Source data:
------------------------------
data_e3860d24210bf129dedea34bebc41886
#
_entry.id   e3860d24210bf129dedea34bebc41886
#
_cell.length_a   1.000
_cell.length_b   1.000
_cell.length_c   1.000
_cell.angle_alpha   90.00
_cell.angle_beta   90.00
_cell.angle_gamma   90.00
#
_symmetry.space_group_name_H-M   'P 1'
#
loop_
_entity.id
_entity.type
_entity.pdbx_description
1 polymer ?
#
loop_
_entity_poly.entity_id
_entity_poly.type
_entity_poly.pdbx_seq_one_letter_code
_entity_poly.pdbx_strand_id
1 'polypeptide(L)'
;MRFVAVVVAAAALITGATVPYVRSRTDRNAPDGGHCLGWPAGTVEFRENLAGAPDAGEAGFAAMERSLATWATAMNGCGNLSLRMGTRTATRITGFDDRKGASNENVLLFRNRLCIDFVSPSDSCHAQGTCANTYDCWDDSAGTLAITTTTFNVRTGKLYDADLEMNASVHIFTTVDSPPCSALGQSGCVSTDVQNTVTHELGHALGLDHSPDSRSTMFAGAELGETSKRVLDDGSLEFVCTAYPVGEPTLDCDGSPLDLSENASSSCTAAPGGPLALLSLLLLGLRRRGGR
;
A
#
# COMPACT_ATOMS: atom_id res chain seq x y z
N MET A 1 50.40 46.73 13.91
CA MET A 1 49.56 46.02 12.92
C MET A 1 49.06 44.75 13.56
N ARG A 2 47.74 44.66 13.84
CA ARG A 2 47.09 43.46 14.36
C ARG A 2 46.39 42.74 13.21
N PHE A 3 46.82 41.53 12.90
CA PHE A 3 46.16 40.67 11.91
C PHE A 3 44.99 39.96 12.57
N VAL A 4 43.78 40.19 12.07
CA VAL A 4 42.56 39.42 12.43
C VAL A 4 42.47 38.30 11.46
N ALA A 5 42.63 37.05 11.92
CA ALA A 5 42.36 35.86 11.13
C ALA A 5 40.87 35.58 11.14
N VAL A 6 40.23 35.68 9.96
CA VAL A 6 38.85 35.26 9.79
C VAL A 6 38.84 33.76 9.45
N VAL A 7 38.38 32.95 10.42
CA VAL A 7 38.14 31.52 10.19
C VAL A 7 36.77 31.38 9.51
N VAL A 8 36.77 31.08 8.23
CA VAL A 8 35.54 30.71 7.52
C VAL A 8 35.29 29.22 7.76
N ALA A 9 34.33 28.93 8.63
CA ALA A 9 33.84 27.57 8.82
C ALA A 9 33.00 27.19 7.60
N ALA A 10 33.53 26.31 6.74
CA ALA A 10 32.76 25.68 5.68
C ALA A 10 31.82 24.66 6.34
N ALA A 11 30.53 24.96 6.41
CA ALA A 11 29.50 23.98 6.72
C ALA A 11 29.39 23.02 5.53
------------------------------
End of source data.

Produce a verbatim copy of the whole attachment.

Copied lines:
data_e3860d24210bf129dedea34bebc41886
#
_entry.id   e3860d24210bf129dedea34bebc41886
#
_cell.length_a   1.000
_cell.length_b   1.000
_cell.length_c   1.000
_cell.angle_alpha   90.00
_cell.angle_beta   90.00
_cell.angle_gamma   90.00
#
_symmetry.space_group_name_H-M   'P 1'
#
loop_
_entity.id
_entity.type
_entity.pdbx_description
1 polymer ?
#
loop_
_entity_poly.entity_id
_entity_poly.type
_entity_poly.pdbx_seq_one_letter_code
_entity_poly.pdbx_strand_id
1 'polypeptide(L)'
;MRFVAVVVAAAALITGATVPYVRSRTDRNAPDGGHCLGWPAGTVEFRENLAGAPDAGEAGFAAMERSLATWATAMNGCGNLSLRMGTRTATRITGFDDRKGASNENVLLFRNRLCIDFVSPSDSCHAQGTCANTYDCWDDSAGTLAITTTTFNVRTGKLYDADLEMNASVHIFTTVDSPPCSALGQSGCVSTDVQNTVTHELGHALGLDHSPDSRSTMFAGAELGETSKRVLDDGSLEFVCTAYPVGEPTLDCDGSPLDLSENASSSCTAAPGGPLALLSLLLLGLRRRGGR
;
A
#
# COMPACT_ATOMS: atom_id res chain seq x y z
N MET A 1 50.40 46.73 13.91
CA MET A 1 49.56 46.02 12.92
C MET A 1 49.06 44.75 13.56
N ARG A 2 47.74 44.66 13.84
CA ARG A 2 47.09 43.46 14.36
C ARG A 2 46.39 42.74 13.21
N PHE A 3 46.82 41.53 12.90
CA PHE A 3 46.16 40.67 11.91
C PHE A 3 44.99 39.96 12.57
N VAL A 4 43.78 40.19 12.07
CA VAL A 4 42.56 39.42 12.43
C VAL A 4 42.47 38.30 11.46
N ALA A 5 42.63 37.05 11.92
CA ALA A 5 42.36 35.86 11.13
C ALA A 5 40.87 35.58 11.14
N VAL A 6 40.23 35.68 9.96
CA VAL A 6 38.85 35.26 9.79
C VAL A 6 38.84 33.76 9.45
N VAL A 7 38.38 32.95 10.42
CA VAL A 7 38.14 31.52 10.19
C VAL A 7 36.77 31.38 9.51
N VAL A 8 36.77 31.08 8.23
CA VAL A 8 35.54 30.71 7.52
C VAL A 8 35.29 29.22 7.76
N ALA A 9 34.33 28.93 8.63
CA ALA A 9 33.84 27.57 8.82
C ALA A 9 33.00 27.19 7.60
N ALA A 10 33.53 26.31 6.74
CA ALA A 10 32.76 25.68 5.68
C ALA A 10 31.82 24.66 6.34
N ALA A 11 30.53 24.96 6.41
CA ALA A 11 29.50 23.98 6.72
C ALA A 11 29.39 23.02 5.53